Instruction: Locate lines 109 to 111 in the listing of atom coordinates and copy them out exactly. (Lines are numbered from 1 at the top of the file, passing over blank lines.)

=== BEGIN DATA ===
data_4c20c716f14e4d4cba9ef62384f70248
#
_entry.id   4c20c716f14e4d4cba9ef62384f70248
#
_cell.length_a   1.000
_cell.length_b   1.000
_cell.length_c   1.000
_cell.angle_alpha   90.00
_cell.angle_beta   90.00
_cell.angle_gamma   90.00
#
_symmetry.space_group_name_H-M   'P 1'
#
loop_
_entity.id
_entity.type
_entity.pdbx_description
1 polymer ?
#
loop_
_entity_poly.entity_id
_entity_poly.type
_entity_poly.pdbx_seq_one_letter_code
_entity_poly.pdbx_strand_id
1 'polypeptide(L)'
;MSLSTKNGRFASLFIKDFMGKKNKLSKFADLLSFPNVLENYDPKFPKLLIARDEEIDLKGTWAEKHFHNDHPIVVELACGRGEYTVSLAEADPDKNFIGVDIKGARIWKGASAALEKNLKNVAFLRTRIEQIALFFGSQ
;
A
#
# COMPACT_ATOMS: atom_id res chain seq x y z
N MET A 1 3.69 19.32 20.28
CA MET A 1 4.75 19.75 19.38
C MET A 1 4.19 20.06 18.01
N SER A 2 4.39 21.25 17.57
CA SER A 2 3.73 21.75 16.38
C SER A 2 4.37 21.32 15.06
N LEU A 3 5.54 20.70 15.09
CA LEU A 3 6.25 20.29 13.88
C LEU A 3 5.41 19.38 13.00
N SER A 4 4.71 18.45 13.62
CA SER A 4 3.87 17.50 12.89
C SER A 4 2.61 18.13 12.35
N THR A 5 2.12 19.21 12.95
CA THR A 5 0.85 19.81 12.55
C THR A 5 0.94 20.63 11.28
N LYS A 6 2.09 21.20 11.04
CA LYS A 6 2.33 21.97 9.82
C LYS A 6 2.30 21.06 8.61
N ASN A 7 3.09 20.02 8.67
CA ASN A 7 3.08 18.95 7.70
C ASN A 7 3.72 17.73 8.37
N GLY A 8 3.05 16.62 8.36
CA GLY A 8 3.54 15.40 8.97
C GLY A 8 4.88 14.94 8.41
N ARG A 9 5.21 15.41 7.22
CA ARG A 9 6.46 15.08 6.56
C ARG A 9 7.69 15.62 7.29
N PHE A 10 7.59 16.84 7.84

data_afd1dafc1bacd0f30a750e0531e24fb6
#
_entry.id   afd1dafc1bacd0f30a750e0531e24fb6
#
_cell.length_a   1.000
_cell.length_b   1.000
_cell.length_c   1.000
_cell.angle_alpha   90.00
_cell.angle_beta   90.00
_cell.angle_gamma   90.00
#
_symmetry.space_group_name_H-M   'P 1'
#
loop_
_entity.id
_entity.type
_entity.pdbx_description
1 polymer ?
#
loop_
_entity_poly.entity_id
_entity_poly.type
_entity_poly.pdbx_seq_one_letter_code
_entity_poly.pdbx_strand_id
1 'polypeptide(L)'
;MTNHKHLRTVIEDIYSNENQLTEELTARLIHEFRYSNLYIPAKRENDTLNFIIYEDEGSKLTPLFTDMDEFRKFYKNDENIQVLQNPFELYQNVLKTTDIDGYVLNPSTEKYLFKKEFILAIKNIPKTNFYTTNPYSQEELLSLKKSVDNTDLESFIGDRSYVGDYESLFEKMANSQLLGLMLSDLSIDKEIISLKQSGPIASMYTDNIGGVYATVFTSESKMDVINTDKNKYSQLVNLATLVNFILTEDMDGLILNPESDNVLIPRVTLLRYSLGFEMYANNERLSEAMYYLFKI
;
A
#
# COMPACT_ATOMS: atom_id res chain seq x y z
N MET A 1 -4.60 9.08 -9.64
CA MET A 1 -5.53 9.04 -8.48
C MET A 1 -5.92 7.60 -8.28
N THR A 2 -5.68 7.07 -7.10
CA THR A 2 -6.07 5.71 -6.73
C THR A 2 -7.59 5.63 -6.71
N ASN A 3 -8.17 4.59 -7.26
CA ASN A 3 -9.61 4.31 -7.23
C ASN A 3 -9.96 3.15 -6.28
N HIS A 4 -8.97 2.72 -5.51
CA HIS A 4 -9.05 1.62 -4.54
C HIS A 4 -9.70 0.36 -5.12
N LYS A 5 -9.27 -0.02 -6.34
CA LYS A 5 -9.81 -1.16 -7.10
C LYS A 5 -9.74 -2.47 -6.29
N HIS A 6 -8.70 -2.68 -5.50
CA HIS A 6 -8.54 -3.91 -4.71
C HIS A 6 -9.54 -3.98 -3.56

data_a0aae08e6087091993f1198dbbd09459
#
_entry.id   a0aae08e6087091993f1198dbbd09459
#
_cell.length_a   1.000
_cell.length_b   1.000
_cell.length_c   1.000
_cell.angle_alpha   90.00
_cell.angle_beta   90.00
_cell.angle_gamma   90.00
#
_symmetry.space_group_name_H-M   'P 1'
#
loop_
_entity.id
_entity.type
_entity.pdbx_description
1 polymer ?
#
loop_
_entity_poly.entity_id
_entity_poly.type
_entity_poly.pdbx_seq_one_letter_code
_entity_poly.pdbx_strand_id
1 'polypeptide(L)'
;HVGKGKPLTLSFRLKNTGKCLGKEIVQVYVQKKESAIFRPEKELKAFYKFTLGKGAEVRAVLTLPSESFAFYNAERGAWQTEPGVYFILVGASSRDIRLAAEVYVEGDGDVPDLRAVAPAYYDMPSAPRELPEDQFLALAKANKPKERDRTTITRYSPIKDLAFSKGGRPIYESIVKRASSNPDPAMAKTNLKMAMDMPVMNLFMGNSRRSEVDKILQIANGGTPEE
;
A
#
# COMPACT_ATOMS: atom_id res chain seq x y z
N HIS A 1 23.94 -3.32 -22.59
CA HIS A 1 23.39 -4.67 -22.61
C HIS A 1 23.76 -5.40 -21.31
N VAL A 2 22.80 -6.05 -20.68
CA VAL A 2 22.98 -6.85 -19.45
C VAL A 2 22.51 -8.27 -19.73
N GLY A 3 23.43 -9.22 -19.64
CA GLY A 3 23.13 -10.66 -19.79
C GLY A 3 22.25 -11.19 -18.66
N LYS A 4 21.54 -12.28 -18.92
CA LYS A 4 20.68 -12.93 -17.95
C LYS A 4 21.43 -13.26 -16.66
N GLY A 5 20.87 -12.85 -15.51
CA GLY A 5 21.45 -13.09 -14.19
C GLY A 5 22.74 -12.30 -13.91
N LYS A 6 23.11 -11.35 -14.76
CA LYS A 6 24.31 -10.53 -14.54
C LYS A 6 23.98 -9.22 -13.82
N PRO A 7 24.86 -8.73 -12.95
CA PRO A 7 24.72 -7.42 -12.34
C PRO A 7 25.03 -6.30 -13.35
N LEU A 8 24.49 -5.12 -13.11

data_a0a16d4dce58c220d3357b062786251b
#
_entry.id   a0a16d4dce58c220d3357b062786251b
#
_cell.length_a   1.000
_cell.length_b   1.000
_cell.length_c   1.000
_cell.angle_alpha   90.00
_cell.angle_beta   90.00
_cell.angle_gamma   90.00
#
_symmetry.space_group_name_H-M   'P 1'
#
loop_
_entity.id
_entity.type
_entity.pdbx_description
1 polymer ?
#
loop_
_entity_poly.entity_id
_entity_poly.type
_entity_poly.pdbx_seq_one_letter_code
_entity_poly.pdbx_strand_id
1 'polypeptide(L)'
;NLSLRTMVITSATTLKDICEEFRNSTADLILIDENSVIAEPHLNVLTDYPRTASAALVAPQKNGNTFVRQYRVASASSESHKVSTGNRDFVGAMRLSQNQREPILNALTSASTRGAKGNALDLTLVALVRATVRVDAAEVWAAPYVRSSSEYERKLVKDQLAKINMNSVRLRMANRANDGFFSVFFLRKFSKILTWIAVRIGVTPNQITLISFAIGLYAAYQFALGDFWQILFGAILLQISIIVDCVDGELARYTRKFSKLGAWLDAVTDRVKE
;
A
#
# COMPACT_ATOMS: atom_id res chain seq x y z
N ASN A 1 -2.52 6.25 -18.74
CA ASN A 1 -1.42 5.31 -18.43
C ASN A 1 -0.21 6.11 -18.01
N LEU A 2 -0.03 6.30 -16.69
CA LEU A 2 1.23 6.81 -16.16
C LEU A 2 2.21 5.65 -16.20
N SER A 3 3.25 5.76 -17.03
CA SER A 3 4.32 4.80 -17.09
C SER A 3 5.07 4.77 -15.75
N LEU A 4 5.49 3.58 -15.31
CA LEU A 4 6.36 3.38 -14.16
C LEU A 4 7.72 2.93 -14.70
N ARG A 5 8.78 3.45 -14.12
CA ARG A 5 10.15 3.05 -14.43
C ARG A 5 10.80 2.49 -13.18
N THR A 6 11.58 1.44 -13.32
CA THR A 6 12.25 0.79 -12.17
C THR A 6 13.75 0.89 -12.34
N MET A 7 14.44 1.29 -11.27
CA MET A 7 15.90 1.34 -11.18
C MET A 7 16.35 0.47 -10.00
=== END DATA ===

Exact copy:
_entry.id   a0aae08e6087091993f1198dbbd09459
#
_cell.length_a   1.000